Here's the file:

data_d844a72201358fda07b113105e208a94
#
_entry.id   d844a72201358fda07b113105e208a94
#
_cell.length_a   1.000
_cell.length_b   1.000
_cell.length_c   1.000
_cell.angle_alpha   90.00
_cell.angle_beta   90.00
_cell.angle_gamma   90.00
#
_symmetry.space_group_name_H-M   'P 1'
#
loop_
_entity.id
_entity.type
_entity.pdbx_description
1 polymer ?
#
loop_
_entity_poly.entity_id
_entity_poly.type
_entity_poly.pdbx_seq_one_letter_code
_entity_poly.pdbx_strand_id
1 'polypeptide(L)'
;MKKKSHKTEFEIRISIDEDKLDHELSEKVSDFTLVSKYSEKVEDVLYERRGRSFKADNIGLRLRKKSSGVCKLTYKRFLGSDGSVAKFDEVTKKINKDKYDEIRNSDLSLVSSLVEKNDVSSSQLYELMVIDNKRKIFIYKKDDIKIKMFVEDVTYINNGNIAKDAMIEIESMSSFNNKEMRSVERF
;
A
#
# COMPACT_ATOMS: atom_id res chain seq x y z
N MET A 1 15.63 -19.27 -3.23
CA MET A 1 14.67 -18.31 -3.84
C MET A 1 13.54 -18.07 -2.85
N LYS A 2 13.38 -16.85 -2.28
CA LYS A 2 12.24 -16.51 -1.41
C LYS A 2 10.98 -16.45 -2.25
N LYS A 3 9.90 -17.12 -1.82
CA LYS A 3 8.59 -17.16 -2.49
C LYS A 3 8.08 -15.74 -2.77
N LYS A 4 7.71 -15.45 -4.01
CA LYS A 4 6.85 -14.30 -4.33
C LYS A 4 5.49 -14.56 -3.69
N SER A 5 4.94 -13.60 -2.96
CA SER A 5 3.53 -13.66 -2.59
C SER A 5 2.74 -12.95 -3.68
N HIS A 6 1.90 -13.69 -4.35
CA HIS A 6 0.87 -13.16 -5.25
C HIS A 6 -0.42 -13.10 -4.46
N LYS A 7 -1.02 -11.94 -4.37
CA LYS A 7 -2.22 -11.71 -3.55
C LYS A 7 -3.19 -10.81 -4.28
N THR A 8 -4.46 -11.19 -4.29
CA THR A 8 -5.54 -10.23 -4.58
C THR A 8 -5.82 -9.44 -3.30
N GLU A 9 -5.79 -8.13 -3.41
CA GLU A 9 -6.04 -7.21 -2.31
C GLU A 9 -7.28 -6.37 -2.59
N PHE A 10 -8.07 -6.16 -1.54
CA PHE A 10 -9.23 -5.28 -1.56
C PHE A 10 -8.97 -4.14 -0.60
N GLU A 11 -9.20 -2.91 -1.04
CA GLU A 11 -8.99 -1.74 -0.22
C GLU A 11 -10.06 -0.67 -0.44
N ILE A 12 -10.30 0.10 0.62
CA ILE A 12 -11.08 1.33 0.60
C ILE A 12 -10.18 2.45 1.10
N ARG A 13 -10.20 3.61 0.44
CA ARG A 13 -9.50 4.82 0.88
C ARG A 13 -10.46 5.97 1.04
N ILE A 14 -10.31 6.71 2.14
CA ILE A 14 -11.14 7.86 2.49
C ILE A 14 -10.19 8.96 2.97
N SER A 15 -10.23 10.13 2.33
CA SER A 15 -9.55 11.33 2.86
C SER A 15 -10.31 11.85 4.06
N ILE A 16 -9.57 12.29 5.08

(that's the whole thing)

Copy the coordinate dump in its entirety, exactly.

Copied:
data_d844a72201358fda07b113105e208a94
#
_entry.id   d844a72201358fda07b113105e208a94
#
_cell.length_a   1.000
_cell.length_b   1.000
_cell.length_c   1.000
_cell.angle_alpha   90.00
_cell.angle_beta   90.00
_cell.angle_gamma   90.00
#
_symmetry.space_group_name_H-M   'P 1'
#
loop_
_entity.id
_entity.type
_entity.pdbx_description
1 polymer ?
#
loop_
_entity_poly.entity_id
_entity_poly.type
_entity_poly.pdbx_seq_one_letter_code
_entity_poly.pdbx_strand_id
1 'polypeptide(L)'
;MKKKSHKTEFEIRISIDEDKLDHELSEKVSDFTLVSKYSEKVEDVLYERRGRSFKADNIGLRLRKKSSGVCKLTYKRFLGSDGSVAKFDEVTKKINKDKYDEIRNSDLSLVSSLVEKNDVSSSQLYELMVIDNKRKIFIYKKDDIKIKMFVEDVTYINNGNIAKDAMIEIESMSSFNNKEMRSVERF
;
A
#
# COMPACT_ATOMS: atom_id res chain seq x y z
N MET A 1 15.63 -19.27 -3.23
CA MET A 1 14.67 -18.31 -3.84
C MET A 1 13.54 -18.07 -2.85
N LYS A 2 13.38 -16.85 -2.28
CA LYS A 2 12.24 -16.51 -1.41
C LYS A 2 10.98 -16.45 -2.25
N LYS A 3 9.90 -17.12 -1.82
CA LYS A 3 8.59 -17.16 -2.49
C LYS A 3 8.08 -15.74 -2.77
N LYS A 4 7.71 -15.45 -4.01
CA LYS A 4 6.85 -14.30 -4.33
C LYS A 4 5.49 -14.56 -3.69
N SER A 5 4.94 -13.60 -2.96
CA SER A 5 3.53 -13.66 -2.59
C SER A 5 2.74 -12.95 -3.68
N HIS A 6 1.90 -13.69 -4.35
CA HIS A 6 0.87 -13.16 -5.25
C HIS A 6 -0.42 -13.10 -4.46
N LYS A 7 -1.02 -11.94 -4.37
CA LYS A 7 -2.22 -11.71 -3.55
C LYS A 7 -3.19 -10.81 -4.28
N THR A 8 -4.46 -11.19 -4.29
CA THR A 8 -5.54 -10.23 -4.58
C THR A 8 -5.82 -9.44 -3.30
N GLU A 9 -5.79 -8.13 -3.41
CA GLU A 9 -6.04 -7.21 -2.31
C GLU A 9 -7.28 -6.37 -2.59
N PHE A 10 -8.07 -6.16 -1.54
CA PHE A 10 -9.23 -5.28 -1.56
C PHE A 10 -8.97 -4.14 -0.60
N GLU A 11 -9.20 -2.91 -1.04
CA GLU A 11 -8.99 -1.74 -0.22
C GLU A 11 -10.06 -0.67 -0.44
N ILE A 12 -10.30 0.10 0.62
CA ILE A 12 -11.08 1.33 0.60
C ILE A 12 -10.18 2.45 1.10
N ARG A 13 -10.20 3.61 0.44
CA ARG A 13 -9.50 4.82 0.88
C ARG A 13 -10.46 5.97 1.04
N ILE A 14 -10.31 6.71 2.14
CA ILE A 14 -11.14 7.86 2.49
C ILE A 14 -10.19 8.96 2.97
N SER A 15 -10.23 10.13 2.33
CA SER A 15 -9.55 11.33 2.86
C SER A 15 -10.31 11.85 4.06
N ILE A 16 -9.57 12.29 5.08